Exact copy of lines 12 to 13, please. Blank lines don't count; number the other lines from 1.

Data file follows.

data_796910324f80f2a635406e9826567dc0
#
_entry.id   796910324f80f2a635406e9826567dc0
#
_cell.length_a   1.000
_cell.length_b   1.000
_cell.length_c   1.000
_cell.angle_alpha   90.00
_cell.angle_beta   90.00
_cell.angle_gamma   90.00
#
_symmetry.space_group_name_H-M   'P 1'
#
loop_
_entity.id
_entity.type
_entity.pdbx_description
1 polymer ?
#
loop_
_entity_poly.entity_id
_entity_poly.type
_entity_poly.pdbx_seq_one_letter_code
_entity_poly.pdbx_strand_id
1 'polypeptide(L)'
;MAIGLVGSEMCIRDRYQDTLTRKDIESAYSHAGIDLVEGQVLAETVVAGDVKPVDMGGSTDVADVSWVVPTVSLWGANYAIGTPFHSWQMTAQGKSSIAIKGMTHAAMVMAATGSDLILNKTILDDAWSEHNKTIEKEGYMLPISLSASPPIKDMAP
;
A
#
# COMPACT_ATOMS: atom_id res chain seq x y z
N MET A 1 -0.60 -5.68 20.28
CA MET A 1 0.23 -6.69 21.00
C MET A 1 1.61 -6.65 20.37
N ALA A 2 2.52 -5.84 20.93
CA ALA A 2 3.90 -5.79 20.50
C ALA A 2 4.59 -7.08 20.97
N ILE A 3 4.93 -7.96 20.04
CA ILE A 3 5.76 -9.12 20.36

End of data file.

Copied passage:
_symmetry.space_group_name_H-M   'P 1'
#